Manhattan 2005, part 6By Wade Kwon
Hard to believe just one day left in New York.
I’d still like to hit Central Park, but I’m going to slip it in tomorrow morning, if I can mind the alarm clock.
My late start sends me by the nearest post office, then down to Times Square to buy a show ticket.
In the middle of the maelstrom, my phone rings. It’s the recruiter’s assistant from the other media company scheduling a phone interview in a week. At least they didn’t forget me.
I got several recommendations for Broadway shows from friends: “Wicked,” “The 25th Annual Putnam County Spelling Bee.” I saw several other possibilities listed: “The Producers,” “Who’s Afraid of Virginia Woolf,” “Doubt,” “Spamalot.”
Many were sold out for tonight, or just too expensive. But I figured I’d hit the box office to see what was available.
That turned out to be a good idea.
I went to the Richard Rodgers Theatre for a ticket to “Movin’ Out.” The cheap seats, $40, were sold out online, but maybe I could get a $70 seat and skip the TicketMa$ter fees. Luckily, there was one $40 seat, no fees. Sweet.
Ticket in hand, I headed to Fifth Avenue for a little culture. Mmm, irony.
I wander up and down Fifth Avenue, not bothering to hit the many many shops along the way. A few beautiful cathedrals stand out among the long rows of retailers. A commotion at 54th halts my trek, with fire trucks and police cars surrounding one corner, attracting more than a few gawkers.
I can’t find the Museum of Modern Art, so I pause to check my brochure again.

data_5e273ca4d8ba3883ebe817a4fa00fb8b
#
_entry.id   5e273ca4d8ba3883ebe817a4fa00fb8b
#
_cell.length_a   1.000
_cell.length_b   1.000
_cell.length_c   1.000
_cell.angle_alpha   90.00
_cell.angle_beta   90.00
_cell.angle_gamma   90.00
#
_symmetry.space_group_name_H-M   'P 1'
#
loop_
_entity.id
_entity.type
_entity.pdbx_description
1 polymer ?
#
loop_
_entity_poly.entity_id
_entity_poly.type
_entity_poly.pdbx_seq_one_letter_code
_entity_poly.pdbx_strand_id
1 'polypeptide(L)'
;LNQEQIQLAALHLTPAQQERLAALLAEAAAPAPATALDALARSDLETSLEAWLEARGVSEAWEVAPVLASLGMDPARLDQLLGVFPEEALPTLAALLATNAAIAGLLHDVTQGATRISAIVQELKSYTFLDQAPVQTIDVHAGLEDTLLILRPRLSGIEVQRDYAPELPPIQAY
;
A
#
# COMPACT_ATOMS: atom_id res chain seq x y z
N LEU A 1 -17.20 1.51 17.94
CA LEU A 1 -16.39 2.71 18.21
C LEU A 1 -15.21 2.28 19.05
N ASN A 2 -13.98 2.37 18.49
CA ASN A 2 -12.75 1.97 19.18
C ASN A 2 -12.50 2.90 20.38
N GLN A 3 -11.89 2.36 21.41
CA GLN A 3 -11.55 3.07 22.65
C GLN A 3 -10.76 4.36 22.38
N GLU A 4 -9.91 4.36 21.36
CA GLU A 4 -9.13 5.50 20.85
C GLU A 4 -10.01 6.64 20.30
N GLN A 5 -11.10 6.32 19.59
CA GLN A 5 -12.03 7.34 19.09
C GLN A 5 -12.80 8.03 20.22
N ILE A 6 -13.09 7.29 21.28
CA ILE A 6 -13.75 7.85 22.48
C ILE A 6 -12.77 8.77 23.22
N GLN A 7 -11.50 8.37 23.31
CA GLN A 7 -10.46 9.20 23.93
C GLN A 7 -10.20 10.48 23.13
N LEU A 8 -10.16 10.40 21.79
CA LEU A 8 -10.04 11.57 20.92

Walking back along a sidewalk surrounded by scaffolding, I hurry along in my brisk impatient way. My shoulder bag is already feeling like a ton.
I brush past another pedestrian, or more like, he runs into me, not looking where he’s going. He drops his glasses, but picks them up before they’re trampled, I think.
He’s talking to me as we’re waiting at a crosswalk. He seems somewhat confused, not angry, not indignant. I kinda glare at him, then ignore him.
Half a block later, “Excuse me.” “Yes.” “You knocked my glasses out of my hand.” “You ran into me,” I say coldly, hurrying along, too busy to be bothered.
Yikes. I found someone who’s more lost than I am, and rather than offer up an apology, a simple mea culpa, I blow him off.
Sadly, I am more ready to live here than I suspected.
Later, I punched him in the gut repeatedly in a darkened alley.
I find the museum, and there’s a line. A long line. One that winds down the street and into a parking lot along winding barricades. Looks like everyone knows about free Fridays.
I step to the back of the line, grab my paper and shake off the ugliness of my being. The day’s top story is indeed the two reporters facing contempt for not naming their sources. But that’s already been eclipsed by the breaking news about Sandra Day O’Connor stepping down.
The dude behind me won’t stop yakking on his cell phone. The couple in front of me lets their buddy cut in. Annoyances all around.
They are short lived, as we head in after about 20 minutes. Looks like free Fridays actually mean free-for-all, because they’re not checking packs, they’re not doing much except herding us in.
Part of me wishes I had paid the 20 bucks and come earlier in the week. The crowds are sizeable, on all six floors. Sigh.
And I really should’ve checked my bag, because it wears on me quickly.
I head up to the sixth floor to see the Lee Friedlander photography exhibit. It is amusing, eye opening, barely worth the visit. But worth it.
In the next gallery is a Cezanne/Pizarro special exhibit. I like Impressionism, but it’s all I can do just to wander through. Normally, I’d study each one, read the card, listen to the audio guide. But amidst the hundreds of visitors, I can barely keep still. Ugh.